Non-oil economic activity in Saudi Arabia slowed to a record low in October amid persistently low oil prices, a survey has suggested. The Emirates NBD purchasing managers' index (PMI) for non-oil private sector activity fell for the second straight month to 55.7 from 56.5 in September. A score above 50 indicates expansion.
The slowdown is unsurprising in the context of lower oil revenues and tighter liquidity conditions, Emirates NBD said. "However, the rate of expansion in the non-oil sector is still relatively robust, and overall GDP growth will also be underpinned by higher oil production this year," Emirates NBD's Khatija Haque noted.
Saudi Arabia, the world's largest oil producer, has been hard-hit by the slump in oil prices. The current price of Brent crude is around $50 a barrel, well short of the $115 a barrel it went for in June 2014. Riyadh has set out plans to cut back state spending and issue bonds to make up for the reduced revenue from oil exports, but the International Monetary Fund has warned that the efforts do not go far enough.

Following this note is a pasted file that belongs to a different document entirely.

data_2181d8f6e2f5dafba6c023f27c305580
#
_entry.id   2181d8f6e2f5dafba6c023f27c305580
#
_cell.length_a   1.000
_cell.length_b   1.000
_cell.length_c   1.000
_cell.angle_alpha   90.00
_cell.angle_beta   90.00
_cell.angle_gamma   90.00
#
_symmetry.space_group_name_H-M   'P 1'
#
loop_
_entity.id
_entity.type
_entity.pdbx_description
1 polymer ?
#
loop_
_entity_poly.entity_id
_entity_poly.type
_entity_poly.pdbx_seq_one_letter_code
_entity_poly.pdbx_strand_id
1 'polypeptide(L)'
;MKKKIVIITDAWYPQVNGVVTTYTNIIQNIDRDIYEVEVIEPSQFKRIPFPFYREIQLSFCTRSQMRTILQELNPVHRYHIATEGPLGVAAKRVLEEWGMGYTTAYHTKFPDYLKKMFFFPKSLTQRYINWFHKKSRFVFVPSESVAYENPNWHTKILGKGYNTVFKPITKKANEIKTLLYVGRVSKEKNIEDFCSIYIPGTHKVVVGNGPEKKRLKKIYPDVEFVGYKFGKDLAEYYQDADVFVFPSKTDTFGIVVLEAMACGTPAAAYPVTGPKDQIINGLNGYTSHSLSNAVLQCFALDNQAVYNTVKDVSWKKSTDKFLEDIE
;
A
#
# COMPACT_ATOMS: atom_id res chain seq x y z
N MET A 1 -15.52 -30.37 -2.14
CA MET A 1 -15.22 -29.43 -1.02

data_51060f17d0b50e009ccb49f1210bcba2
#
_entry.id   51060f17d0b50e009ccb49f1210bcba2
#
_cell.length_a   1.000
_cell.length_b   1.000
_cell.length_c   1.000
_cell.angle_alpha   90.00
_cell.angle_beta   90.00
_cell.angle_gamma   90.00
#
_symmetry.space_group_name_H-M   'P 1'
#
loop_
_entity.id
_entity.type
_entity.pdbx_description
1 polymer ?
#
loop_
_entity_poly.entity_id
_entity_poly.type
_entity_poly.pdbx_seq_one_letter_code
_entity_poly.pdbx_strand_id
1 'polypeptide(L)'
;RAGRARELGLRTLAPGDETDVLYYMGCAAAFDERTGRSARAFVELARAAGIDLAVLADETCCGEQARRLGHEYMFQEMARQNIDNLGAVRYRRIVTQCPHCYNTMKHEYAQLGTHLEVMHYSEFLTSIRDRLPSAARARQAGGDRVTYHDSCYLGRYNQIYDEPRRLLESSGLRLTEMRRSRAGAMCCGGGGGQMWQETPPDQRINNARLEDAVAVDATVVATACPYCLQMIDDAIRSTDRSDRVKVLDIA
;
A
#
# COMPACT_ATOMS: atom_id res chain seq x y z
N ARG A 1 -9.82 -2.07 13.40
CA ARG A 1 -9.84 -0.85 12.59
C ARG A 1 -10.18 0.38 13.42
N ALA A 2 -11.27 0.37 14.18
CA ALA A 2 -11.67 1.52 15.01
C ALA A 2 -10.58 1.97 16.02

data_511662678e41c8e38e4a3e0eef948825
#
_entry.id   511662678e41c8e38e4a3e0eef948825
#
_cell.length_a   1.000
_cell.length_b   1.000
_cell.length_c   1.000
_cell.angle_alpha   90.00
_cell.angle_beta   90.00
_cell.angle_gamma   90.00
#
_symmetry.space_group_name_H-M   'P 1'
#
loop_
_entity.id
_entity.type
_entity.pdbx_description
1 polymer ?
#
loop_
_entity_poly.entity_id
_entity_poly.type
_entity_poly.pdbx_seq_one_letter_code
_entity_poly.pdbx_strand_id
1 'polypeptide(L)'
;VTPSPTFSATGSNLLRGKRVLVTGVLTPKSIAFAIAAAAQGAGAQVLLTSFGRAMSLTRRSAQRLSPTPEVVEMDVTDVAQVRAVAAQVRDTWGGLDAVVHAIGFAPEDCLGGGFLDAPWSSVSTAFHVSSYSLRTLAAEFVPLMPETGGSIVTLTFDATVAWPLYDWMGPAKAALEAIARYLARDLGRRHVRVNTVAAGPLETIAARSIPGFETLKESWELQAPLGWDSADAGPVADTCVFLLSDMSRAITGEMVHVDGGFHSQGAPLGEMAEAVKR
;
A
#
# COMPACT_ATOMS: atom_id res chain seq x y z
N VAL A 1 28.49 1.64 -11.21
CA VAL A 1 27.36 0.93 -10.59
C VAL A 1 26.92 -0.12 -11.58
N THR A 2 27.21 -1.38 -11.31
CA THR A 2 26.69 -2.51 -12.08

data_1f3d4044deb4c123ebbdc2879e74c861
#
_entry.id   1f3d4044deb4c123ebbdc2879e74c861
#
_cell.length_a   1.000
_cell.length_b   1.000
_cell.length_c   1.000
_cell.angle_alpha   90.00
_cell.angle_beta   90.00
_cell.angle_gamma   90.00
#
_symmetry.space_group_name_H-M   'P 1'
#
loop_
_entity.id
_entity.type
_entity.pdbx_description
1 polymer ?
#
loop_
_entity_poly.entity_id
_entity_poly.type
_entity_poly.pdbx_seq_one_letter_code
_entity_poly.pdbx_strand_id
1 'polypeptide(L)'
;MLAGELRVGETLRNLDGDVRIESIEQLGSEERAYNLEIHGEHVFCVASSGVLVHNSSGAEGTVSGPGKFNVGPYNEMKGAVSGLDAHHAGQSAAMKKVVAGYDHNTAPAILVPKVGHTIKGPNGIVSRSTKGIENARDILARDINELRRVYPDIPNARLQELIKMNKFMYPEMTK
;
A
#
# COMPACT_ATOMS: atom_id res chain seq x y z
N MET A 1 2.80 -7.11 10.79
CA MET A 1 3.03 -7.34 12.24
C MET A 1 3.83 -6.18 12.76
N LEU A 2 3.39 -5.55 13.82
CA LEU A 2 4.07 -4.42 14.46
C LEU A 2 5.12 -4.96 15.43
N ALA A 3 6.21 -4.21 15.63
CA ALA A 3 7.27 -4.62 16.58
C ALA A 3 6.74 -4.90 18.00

The volume of new orders received by Saudi businesses rose at the slowest rate since the survey began in 2009. Companies raised prices only modestly in October, as greater competition squeezed inflationary pressure from rising raw material costs. However, job creation was witnessed in the non-oil sector for the 19th month running.
The survey comes close on the heels of ratings agency Standard & Poor's cutting the sovereign credit rating of Saudi Arabia by one notch to A+, citing a projected increase in the country's budget deficit. In October, the IMF warned that the biggest Opec producer may run out of financial assets in five years' time if current spending policies are maintained.
The Washington-based lender expects the country's budget deficit to balloon past 21% of gross domestic product this year from 3% in 2014.